Then yesterday I saw the report of a Muslim woman on the Michigan-Ann Arbor campus, who a man threatened to set on fire unless she removed her hijab, the clothing she had chosen for herself as a proud women and Muslim. Like Tanty, many people in Indonesia, especially its best and brightest, are closely watching these developments.

What this looks like from the outside is that the hatred and ignorance which is being exposed throughout America right now, and which brought Donald Trump to power, is causing people to wonder if it is safe in the “land of freedom” to be a member of a certain religion or wear a particular type of clothing or even to just be a women. Whether someone who goes to America can freely express their religious and cultural identify without fear of being persecuted and humiliated. Whether it is safe for them to go to America at all.

Of course, as too many American citizens  throughout history and in the present day know, through their own suffering and even deaths, systemic racism, misogyny, homophobia, and bigotry in many forms are nothing new. And yet the "idea of America" is one of progress through democratic means. It is not always the reality itself that others look to, but the idealism spurring open civil discourse and a slow march of progress which others around the world admire.  Yet this new political legitimization of the darkest aspects of American society and culture will certainly endanger that narrative, and America's standing among aspiring nations, for years to come.

Based on Trump’s own campaign rhetoric - its racism and fear-mongering unprecedented in modern mainstream American politics - many Indonesian Muslims understand that the US government does not welcome them and will not protect their human rights should they go to there. Rather than embodying democratic ideals and championing human rights, from the outside looking in America suddenly constitutes a subject of both pity and fear, an example of precisely that which others who believe in human rights, inclusiveness, and social progress do not want to happen in their own countries, or are actively struggling against.

I have had the fortune to travel extensively in Indonesia, beginning during my high school years in the late 1990’s, and now more frequently over the past several years in relation to my PhD program. I have stayed in the modern megalopolis of Jakarta, and lived in other, newly prosperous cities on the island of Java, which is overwhelmingly Muslim. I have spent time in Bali, with its unique form of Hinduism and the  presence of foreign tourists. I have visited tiny fishing villages in the more remote Maluku Islands, where both Christian as well as Muslim communities exist on the economic periphery. Earlier this year I also made the journey to Papua, where my research will take place, a region with a Christian-majority population and where dozens if not hundreds of indigenous groups still lead traditional subsistence livelihoods. In other words, I have experienced a wide range of social, cultural and economic settings in this vast and diverse nation.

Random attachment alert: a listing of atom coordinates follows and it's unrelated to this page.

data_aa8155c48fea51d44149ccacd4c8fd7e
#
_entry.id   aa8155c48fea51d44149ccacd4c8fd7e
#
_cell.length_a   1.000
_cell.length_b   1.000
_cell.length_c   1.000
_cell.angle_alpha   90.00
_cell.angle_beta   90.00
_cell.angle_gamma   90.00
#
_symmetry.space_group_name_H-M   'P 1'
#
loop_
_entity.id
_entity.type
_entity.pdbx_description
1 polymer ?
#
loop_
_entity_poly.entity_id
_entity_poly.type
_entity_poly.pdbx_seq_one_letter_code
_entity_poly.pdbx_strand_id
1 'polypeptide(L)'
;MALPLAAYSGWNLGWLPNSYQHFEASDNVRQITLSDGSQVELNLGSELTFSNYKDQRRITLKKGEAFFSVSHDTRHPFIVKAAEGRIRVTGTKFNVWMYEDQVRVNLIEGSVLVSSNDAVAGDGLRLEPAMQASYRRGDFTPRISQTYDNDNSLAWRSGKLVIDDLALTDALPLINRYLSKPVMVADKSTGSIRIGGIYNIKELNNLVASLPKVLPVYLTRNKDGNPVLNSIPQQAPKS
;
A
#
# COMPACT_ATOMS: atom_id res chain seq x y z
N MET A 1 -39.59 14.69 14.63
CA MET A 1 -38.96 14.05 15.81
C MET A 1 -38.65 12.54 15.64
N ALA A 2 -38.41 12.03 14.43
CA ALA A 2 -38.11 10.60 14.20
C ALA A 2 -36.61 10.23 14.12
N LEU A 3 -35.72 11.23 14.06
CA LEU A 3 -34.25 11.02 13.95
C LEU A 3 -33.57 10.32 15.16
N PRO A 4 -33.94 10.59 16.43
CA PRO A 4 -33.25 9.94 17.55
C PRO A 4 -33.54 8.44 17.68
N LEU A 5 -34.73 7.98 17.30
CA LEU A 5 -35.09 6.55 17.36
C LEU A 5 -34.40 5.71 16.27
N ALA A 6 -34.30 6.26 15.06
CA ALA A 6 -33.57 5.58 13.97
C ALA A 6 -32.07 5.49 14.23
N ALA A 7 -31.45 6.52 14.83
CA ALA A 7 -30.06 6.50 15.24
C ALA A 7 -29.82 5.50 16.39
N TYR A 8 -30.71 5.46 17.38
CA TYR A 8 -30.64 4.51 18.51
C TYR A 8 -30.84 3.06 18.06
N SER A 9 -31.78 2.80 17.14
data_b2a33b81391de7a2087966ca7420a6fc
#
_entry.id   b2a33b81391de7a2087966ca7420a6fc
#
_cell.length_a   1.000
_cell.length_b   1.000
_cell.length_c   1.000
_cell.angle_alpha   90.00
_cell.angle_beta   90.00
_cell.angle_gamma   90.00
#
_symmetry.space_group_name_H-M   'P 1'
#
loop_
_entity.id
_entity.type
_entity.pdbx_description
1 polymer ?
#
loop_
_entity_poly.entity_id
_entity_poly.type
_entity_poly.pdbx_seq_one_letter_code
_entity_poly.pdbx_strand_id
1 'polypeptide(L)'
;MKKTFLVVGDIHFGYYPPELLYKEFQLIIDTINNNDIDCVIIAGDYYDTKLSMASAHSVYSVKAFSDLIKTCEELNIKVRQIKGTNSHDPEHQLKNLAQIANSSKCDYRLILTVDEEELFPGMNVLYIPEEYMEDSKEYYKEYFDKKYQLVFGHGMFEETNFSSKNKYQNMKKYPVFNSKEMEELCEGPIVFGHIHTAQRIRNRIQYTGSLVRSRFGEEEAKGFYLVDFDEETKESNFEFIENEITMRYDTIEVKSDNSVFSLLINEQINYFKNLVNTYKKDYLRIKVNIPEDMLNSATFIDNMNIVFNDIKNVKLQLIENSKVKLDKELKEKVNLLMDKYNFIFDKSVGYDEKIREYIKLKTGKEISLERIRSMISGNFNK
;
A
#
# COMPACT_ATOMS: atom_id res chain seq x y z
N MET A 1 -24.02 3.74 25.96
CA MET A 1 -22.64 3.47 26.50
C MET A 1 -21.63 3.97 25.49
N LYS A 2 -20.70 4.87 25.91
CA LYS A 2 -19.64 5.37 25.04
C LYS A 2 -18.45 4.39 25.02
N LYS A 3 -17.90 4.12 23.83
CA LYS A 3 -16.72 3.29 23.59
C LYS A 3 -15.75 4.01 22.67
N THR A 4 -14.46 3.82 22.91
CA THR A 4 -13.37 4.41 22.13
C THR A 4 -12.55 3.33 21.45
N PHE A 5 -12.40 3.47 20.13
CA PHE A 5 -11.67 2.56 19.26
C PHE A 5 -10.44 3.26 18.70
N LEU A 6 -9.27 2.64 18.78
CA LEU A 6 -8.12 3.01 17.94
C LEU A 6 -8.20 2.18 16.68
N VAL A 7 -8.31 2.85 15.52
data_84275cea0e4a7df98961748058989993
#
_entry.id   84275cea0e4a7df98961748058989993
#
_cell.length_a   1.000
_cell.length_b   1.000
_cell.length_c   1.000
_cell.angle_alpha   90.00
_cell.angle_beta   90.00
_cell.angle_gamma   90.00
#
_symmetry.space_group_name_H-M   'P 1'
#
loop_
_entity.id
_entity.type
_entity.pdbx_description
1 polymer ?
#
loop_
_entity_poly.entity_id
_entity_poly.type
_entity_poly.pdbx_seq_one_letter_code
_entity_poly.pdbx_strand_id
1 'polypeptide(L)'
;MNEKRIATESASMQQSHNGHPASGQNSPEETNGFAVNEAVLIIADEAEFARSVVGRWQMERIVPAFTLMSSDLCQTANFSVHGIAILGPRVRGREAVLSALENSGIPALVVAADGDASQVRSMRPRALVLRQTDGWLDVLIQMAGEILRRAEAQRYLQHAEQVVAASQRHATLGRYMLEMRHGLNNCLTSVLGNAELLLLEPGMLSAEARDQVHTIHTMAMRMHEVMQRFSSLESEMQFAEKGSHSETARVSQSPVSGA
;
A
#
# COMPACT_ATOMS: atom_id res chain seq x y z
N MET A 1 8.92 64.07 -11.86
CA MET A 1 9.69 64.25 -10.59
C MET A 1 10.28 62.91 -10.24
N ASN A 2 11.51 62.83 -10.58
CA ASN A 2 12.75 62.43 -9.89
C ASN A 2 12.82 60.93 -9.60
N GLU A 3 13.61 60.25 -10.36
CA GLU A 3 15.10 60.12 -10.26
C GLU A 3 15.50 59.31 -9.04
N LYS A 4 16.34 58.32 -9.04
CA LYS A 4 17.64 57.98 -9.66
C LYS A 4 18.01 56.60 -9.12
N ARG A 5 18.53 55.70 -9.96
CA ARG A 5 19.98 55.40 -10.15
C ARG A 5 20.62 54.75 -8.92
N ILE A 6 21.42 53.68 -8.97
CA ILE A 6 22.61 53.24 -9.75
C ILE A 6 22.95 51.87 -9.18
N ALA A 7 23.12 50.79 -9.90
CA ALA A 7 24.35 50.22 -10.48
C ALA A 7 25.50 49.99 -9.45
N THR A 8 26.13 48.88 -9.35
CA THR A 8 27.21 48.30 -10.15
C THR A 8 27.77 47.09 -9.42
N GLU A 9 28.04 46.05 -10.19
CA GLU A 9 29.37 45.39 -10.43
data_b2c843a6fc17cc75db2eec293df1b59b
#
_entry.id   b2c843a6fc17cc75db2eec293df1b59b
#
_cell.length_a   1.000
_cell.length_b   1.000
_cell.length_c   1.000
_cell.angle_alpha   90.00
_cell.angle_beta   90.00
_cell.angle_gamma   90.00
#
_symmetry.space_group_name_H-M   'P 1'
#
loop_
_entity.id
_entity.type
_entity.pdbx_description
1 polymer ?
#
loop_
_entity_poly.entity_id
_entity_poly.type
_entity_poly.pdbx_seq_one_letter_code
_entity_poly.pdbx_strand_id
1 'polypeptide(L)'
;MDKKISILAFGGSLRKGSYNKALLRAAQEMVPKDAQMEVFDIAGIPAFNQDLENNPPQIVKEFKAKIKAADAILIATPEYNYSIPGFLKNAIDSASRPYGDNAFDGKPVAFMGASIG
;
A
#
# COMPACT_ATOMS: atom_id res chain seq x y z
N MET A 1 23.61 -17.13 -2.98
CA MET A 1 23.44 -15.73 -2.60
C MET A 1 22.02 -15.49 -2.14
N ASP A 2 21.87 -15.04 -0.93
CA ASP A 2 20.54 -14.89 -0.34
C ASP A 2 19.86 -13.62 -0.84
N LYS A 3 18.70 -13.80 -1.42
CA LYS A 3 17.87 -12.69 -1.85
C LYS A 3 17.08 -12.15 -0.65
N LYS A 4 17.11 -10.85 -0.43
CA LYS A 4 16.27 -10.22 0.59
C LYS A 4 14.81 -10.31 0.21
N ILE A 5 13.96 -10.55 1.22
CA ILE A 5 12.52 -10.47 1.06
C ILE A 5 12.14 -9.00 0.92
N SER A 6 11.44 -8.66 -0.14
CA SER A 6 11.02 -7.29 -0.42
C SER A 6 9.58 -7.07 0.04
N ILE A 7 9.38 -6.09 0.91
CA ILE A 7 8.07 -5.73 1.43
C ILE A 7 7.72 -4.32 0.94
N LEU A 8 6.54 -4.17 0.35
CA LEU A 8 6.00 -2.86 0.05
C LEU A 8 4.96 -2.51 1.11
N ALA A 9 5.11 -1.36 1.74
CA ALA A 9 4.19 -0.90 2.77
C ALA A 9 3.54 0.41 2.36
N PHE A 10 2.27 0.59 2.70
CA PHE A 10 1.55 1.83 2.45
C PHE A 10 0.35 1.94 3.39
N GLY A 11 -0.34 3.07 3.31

Not even once during these travels have I felt intimidated, humiliated, or subject to harassment. Of course, such treatment is not impossible, and I do not mean to say that Indonesia is a perfect society. Its history and present moment are rife with troubling social issues, as with any other large nation. But one of the reasons I have taken such pleasure in returning again and again to this country is the unfailing graciousness, inquisitiveness, and hopeful spirit of the Indonesian people, a country very much on the rise.

One of the sorrowful ironies of this election is that it is Indonesian Muslims traveling to the United States who have reason to fear harassment and violence, not the other way around.  I feel safe here. I feel welcomed. And that makes me wonder to whom the future truly belongs.

Hopefully to all of those who are motivated by love and hope, not hate.